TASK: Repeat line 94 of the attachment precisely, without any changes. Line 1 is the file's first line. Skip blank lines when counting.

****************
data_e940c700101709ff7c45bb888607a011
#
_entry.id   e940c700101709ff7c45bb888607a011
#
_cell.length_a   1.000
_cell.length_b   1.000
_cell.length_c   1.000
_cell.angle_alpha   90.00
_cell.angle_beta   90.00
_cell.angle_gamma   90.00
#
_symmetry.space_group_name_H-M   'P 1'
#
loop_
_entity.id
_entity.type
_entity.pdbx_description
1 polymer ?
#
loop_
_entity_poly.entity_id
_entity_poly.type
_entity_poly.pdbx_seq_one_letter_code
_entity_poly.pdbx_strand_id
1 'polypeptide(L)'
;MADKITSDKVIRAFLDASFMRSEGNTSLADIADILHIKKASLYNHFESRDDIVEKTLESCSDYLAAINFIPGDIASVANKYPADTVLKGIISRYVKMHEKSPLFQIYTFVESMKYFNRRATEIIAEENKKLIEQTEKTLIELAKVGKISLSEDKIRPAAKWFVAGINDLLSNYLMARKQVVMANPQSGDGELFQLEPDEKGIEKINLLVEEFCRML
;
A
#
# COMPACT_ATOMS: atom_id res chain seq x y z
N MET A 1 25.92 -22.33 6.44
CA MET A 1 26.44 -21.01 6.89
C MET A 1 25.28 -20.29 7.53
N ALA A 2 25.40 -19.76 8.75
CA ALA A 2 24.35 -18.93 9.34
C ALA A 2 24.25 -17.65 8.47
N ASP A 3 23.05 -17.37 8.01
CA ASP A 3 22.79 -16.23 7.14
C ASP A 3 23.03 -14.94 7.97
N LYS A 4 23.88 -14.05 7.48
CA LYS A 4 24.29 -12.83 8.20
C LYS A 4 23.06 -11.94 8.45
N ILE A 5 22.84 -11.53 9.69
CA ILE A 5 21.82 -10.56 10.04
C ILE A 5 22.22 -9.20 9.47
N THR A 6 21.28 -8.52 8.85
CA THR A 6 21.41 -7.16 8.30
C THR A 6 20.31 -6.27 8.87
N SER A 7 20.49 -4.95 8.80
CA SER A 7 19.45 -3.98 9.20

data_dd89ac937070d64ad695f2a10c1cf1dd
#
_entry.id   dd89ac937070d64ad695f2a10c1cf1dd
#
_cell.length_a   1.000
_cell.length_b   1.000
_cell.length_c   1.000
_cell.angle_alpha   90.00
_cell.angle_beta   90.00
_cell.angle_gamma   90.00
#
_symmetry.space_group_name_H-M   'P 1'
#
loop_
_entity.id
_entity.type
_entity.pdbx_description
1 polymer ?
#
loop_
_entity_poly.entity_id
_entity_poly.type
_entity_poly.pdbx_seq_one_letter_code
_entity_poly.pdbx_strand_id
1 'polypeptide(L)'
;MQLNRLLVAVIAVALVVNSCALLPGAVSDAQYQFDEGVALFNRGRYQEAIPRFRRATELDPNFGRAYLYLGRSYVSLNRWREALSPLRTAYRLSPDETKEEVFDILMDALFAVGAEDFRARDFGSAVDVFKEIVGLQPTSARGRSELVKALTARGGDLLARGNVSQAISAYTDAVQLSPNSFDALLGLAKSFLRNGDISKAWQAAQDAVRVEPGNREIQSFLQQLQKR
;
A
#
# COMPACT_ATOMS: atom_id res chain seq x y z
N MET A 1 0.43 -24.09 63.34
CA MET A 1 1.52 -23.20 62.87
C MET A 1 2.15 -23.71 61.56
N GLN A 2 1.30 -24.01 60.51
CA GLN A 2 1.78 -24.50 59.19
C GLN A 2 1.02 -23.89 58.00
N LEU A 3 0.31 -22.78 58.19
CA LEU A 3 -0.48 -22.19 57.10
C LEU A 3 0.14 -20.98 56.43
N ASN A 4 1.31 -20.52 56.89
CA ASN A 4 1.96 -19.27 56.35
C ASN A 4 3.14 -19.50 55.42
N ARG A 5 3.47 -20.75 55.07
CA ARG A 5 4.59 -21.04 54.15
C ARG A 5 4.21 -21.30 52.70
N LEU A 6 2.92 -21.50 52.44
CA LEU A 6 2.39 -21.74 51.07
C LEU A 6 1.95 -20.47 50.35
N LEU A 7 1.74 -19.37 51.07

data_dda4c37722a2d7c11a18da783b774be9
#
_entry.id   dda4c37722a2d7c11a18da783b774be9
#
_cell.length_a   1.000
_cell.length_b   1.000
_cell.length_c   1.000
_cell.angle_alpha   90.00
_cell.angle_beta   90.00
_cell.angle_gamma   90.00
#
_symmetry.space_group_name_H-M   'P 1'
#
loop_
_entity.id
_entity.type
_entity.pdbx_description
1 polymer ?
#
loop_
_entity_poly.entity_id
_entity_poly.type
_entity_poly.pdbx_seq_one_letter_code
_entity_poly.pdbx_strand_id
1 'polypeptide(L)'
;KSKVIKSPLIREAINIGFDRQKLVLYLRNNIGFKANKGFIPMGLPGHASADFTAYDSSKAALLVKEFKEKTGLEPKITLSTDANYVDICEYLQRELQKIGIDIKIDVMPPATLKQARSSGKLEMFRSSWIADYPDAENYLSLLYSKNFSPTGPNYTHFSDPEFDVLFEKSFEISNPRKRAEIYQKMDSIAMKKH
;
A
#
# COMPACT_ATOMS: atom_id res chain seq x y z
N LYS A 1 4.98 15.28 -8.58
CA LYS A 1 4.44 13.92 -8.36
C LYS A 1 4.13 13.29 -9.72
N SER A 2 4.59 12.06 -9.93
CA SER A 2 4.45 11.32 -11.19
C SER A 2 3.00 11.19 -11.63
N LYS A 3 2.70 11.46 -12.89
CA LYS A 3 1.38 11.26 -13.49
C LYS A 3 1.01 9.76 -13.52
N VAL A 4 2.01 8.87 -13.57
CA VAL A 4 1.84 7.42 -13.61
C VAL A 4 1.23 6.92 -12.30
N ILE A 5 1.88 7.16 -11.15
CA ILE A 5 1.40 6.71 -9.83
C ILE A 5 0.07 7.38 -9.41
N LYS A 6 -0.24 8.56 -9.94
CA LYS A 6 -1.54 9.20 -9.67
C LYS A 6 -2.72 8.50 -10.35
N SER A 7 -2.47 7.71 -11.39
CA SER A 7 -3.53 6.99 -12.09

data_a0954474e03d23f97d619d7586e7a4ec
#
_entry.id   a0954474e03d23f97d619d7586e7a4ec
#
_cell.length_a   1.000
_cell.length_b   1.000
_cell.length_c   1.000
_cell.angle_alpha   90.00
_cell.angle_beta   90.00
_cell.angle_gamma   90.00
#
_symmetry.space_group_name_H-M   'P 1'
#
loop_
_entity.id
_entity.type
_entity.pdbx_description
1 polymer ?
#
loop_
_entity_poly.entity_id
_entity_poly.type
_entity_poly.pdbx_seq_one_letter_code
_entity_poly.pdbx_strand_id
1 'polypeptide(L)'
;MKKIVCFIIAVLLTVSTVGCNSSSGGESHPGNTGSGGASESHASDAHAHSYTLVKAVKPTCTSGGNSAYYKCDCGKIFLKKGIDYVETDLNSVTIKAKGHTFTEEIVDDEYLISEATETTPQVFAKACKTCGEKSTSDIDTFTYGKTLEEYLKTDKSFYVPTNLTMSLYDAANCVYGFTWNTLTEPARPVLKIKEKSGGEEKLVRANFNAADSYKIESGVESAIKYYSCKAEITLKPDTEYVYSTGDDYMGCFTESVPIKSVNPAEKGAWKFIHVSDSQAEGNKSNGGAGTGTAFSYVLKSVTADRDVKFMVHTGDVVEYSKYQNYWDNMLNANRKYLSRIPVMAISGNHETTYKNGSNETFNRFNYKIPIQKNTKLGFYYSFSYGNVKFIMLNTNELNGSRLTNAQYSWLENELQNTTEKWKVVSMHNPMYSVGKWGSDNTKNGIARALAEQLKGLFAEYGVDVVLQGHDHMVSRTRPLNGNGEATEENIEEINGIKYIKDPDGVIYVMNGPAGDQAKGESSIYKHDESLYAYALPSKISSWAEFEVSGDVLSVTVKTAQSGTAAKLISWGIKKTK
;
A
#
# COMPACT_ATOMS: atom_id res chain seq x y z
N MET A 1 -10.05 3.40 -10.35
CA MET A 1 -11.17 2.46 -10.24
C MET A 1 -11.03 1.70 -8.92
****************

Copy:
CA ARG A 5 4.59 -21.04 54.15